All of that led me to say, lead her to real financial counseling help. But then all the stories from her sordid life come out and I say, okay she needs an overall social worker too. But the problem is, it’s really difficult to help someone who’s fighting so hard tooth and nail to keep the lifestyle she feels she and her kids deserve. On her current path, everything is going to have to crash before she can turn things around, and I don’t want her taking my friend down with her (as has happened to my friend before). And really, do you think someone who’s standard for “securing the car before my credit is wrecked” is a BMW, is going to accept the help she needs and my friend could give?

        1. Chill Bear

          Perhaps the father would be a more appropriate parent for her child.

          Given that she felt compelled to purchase to ensure the court awarded her custody, looks like he may have had a much stronger case than he may have believed.

          Oh wait… Dad’s an idiot. I saw it on TV.

  8. NoWow!way

    We’ve got a comp killer coming up in the neighborhood soon on Nutmeg. Older couple with less than 100k left on the property. The husband just passed away and they have chosen a realtor to sell. I don’t know what price they will list. But it will be listed to sell asap, I guarantee it.

    Another story:
    Steelcase is closing a division in OC and transferring employees to Texas, if they choose to move. Friends of ours are trying to decide if they want to keep their home in El Toro and rent it out or sell and move for good. Another old timer in their neighborhood who owed zero on the property killed the comps by asking for and selling for $150k than other comps. Of course it was very upsetting for all the folks in the neighborhood, but there is a sad understanding that the oldtimers HAVE put in their time and they can name their price. That particular home sold in three days with multiple offers.

    There is a couple in the neighborhood – both have lost their jobs and have some modest “consulting” that they do, but have been serial refi’ing for at least 4 years. They are “nearly” retirement age, but have essentially been forced to retire early. I predict that there are a number of boomers that will be in this situation.

  9. Crayzei

    One of my close friends got caught up in the real-estate boom. He flipped his house every two years and bought a bigger house. He also started to use some of his HELOC to fund other properties. In the end, he had five properties in three different states. His wife quit working to take care of their four kids.

    Even before the downturn, I told him to reduce his risk. He felt this was his big “chance” to secure a future for his family. He never finished college, and while he works in the IT industry, he’ll never make six figures in his line of work. I told him that he also had to protect his family.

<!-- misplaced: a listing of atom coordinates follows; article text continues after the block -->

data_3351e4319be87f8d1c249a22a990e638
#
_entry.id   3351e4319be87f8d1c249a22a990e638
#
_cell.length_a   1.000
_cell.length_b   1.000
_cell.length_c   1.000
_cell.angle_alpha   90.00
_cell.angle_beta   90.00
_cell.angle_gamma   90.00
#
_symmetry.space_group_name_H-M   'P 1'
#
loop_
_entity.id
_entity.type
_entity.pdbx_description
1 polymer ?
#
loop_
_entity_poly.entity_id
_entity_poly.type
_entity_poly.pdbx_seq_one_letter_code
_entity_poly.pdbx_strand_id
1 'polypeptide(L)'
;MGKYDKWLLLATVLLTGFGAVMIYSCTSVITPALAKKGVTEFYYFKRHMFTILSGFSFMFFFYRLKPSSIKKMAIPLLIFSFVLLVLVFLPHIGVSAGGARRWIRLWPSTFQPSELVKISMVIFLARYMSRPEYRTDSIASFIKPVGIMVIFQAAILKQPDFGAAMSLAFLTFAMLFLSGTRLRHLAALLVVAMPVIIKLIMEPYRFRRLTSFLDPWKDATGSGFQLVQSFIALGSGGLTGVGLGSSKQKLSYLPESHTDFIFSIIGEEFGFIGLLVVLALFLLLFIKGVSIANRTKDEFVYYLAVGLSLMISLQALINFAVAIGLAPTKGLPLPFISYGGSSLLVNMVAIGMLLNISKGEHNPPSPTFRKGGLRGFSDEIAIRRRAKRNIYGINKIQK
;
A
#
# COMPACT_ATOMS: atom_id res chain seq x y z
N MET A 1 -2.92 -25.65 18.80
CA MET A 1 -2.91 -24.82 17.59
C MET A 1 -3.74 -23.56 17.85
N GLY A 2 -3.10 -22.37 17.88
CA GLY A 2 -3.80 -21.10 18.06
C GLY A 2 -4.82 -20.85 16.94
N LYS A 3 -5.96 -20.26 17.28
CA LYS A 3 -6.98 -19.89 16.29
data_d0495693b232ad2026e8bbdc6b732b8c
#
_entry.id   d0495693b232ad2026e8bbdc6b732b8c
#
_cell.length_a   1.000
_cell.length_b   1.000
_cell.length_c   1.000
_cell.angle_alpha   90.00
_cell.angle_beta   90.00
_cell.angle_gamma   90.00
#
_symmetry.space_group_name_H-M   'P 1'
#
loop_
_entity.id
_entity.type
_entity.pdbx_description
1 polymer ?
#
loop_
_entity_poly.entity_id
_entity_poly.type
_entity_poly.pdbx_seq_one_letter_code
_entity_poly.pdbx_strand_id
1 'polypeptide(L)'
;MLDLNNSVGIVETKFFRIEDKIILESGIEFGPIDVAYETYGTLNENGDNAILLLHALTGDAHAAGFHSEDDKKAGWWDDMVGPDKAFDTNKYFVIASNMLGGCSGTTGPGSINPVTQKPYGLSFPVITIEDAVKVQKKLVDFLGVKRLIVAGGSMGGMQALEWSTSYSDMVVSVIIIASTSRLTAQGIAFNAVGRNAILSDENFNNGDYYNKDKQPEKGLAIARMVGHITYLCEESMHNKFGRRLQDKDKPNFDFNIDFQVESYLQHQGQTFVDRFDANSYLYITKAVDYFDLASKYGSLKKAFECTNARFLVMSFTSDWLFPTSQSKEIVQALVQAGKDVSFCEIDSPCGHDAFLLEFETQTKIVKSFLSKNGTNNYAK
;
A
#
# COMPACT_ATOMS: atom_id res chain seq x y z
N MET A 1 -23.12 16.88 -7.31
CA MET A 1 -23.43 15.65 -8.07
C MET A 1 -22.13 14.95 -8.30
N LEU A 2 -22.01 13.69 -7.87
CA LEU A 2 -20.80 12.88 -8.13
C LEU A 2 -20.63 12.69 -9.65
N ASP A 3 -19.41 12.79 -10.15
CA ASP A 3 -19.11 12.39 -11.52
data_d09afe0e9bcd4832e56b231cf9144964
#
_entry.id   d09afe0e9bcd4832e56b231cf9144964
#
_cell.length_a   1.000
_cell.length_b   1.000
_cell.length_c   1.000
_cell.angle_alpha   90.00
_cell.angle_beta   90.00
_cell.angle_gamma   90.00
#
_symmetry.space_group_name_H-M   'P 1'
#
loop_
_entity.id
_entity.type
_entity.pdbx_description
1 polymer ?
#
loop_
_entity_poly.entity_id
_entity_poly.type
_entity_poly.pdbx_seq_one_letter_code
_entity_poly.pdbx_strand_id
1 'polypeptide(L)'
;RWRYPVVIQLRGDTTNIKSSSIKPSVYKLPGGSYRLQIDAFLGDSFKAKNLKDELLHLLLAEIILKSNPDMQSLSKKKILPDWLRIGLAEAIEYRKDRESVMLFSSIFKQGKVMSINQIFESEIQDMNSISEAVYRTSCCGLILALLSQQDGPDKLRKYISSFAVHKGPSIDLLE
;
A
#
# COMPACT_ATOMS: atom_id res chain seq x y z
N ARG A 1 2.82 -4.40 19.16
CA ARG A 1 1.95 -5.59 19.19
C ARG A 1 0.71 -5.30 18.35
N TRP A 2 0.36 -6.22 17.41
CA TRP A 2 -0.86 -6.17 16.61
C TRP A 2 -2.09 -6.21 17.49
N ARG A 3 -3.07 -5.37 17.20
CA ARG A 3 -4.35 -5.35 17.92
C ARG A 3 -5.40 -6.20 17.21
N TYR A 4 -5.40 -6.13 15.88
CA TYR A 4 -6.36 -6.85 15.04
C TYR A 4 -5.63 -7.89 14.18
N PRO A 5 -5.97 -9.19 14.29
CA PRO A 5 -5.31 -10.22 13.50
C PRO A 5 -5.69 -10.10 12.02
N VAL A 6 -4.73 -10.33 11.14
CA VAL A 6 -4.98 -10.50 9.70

When the market started to go downwards, he put most of his properties up for sale. Unfortunately, none of them sold. He is now facing bankruptcy, and has had to move him, his wife, and four kids our of their primary home into a rental. All of his properties are in foreclosure.

    He is now bitter. He feels that the government, banks, mortgage companies changed the rules of the game. Before the downturn, he was told that he could always refinance b/c of his good credit. He felt encouraged by everyone to borrow more. When the credit markets tightened, he couldn’t get HELOCs to fund his outstanding mortgage obligations, and he couldn’t refinance at lower rates.

    I remember him telling me that he made $70K/year, but he had outstanding mortgages for $1.5MM. I asked him if that was too much leverage, but he assured me that he could handle it. I feel badly that he’s found otherwise.

    1. IrvineRenter

      “He is now bitter. He feels that the government, banks, mortgage companies changed the rules of the game. Before the downturn, he was told that he could always refinance b/c of his good credit. He felt encouraged by everyone to borrow more. When the credit markets tightened, he couldn’t get HELOCs to fund his outstanding mortgage obligations, and he couldn’t refinance at lower rates. ”

      The definition of kool aid intoxication. Thank you.

    1. Chris

      Better yet, maybe people will finally realize they need to act their interests/dividends payment to their bank accounts….why bother worrying about wages 🙂

  10. DeadBeatRenter